Many nucs are brought into the state from places like Georgia, Florida or surrounding states and must also have an accompanying inspection documentation, inspection report; out of state nucs are a potential disaster because there is no trail to follow, and as we said with package bees only about 5 to 7 percent of bees in most states are inspected.
Never purchase nucs form areas where American Foulbrood has been found. If in Ohio this can be found in an apiary inspection summary if you know the county and you should, and much more.
Ask sellers for references, talk to the county inspector of which the nuc originated, demand to see the nuc before purchase, or a detailed explanation/description of the nucs contents.
There are two real advantages to purchasing a nuc: one, the risk of queen introduction is completely eliminated, and second, is if you can purchase an overwintered nuc, nothing beats or compare to this.
Make sure a detail examination of your purchased nuc is done ASAP after it is in your hands, preferably with a second set of eyes.
Never accept a nuc which does not have a laying queen, or a queen in a cage, or a queen accompanying the nuc in some other manner!
Purchasing any locally produced queen in Ohio in the month of April or very early May, unless it is an overwintered queen, should be considered a suspect queen. Such queens were grafted in early April and a week of mating flights is a must for such queens. Some years this may be possible but let’s face it, Aprils in Ohio are not like that, let’s look a little closer. A queen seller grafts on April 1, 16 days egg to hatch, full maturation does not occur at that point, it will take a few days 7 to 10 days maturation, oration, mating flights, another 5 to 7 days before any brood production occurs from this queen, the approximate time frame for the above queen is 33 days. So the earliest a queen can be available under ideal circumstances in this scenario would be May 3rd and still at this point we do not know if she is producing worker brood, I must say there are exceptions but exceptions are not the norm.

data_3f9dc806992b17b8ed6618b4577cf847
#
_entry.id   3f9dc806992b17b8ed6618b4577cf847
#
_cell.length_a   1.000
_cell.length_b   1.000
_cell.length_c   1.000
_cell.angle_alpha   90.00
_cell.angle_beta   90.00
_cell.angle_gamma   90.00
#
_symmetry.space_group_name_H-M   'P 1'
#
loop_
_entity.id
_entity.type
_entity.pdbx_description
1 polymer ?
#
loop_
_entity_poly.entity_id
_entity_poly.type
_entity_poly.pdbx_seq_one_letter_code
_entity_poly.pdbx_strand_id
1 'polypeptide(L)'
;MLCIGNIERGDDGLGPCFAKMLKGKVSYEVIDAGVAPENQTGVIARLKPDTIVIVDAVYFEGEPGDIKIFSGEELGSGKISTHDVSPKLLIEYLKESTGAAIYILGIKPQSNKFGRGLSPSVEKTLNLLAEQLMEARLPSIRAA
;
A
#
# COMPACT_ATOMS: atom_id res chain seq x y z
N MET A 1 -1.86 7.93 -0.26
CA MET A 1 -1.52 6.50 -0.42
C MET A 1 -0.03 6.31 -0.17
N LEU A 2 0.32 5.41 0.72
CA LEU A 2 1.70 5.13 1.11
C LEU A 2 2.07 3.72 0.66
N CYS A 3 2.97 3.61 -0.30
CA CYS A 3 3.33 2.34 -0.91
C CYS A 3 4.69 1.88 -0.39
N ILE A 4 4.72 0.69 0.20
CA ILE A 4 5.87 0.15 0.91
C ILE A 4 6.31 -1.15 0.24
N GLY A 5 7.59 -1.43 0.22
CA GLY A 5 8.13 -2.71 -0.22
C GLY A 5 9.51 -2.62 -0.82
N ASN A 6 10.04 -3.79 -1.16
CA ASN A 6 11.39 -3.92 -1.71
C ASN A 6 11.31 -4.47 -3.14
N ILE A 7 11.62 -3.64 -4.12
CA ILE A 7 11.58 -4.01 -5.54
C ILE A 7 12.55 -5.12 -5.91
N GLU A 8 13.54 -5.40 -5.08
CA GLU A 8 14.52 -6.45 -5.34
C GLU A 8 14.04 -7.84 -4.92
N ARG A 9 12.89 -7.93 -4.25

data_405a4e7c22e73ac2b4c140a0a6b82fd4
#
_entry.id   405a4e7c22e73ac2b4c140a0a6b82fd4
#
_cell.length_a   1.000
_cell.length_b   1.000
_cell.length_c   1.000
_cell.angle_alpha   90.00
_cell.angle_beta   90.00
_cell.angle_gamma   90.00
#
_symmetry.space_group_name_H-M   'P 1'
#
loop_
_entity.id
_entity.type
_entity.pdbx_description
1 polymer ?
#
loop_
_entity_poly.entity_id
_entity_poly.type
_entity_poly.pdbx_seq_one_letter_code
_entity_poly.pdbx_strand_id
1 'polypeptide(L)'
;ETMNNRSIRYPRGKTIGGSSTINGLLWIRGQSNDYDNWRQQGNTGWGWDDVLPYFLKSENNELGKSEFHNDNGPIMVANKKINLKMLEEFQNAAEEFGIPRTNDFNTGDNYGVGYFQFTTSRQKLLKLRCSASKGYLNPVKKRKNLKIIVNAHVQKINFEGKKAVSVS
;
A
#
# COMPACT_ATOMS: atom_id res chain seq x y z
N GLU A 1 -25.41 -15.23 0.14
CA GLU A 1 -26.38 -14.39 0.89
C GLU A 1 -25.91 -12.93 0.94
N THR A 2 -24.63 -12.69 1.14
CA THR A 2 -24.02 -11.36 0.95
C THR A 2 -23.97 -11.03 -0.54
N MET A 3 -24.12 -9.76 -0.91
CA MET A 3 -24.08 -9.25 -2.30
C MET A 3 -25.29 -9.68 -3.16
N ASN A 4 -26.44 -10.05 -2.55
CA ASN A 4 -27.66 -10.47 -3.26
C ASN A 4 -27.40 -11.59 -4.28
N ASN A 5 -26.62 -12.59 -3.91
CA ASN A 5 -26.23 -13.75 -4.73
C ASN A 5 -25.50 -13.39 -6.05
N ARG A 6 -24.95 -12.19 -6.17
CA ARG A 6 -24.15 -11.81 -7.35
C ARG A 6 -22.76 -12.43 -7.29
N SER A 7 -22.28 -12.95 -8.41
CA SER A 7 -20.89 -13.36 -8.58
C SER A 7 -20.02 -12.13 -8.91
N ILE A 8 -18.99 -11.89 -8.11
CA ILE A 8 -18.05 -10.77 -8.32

Another consideration should be, what is the drone population the second to third week of April for the above queen, adequate drones populations must be accomplished a week in advance of any mating flights, that means drone populations are set in motion two weeks prior to grafting in order to have drones on the wing a week before the queen undertakes a mating flight, now we are talking about the middle of March. Just FYI last year it snowed the 3rd week of April!
Comparing apples to apples a full 3 pounds of bees is indeed inferior to a full five frames of bees and brood and that means bees and brood on all frames, if available at the same time. By the same token a full 3 pounds of bees is superior to any 2 frame or marginal 3 frame nuc, and, in time, the above package will surpass the above nuc in production if installed (at the same time,) try it yourself. By the time most beekeepers receive their nucs, packages have already been installed weeks or even months in advance and in such cases there is no comparison, packages win every time. A late April package of bees is already on ten frames and ready for a second deep by late May, one month’s time, so a five nuc in late May is behind a 3 pound package and the longer it takes the farther behind the nuc gets, try it.
A nuc purchase should be a detailed contract between buyer and seller, and this never happens, if it did, it would eliminate a lot of misunderstandings and confusion, you should know exactly what, when, where, and how, try it!
Caveat emptor, buyer beware.
What you learn after you know it all, is what really counts!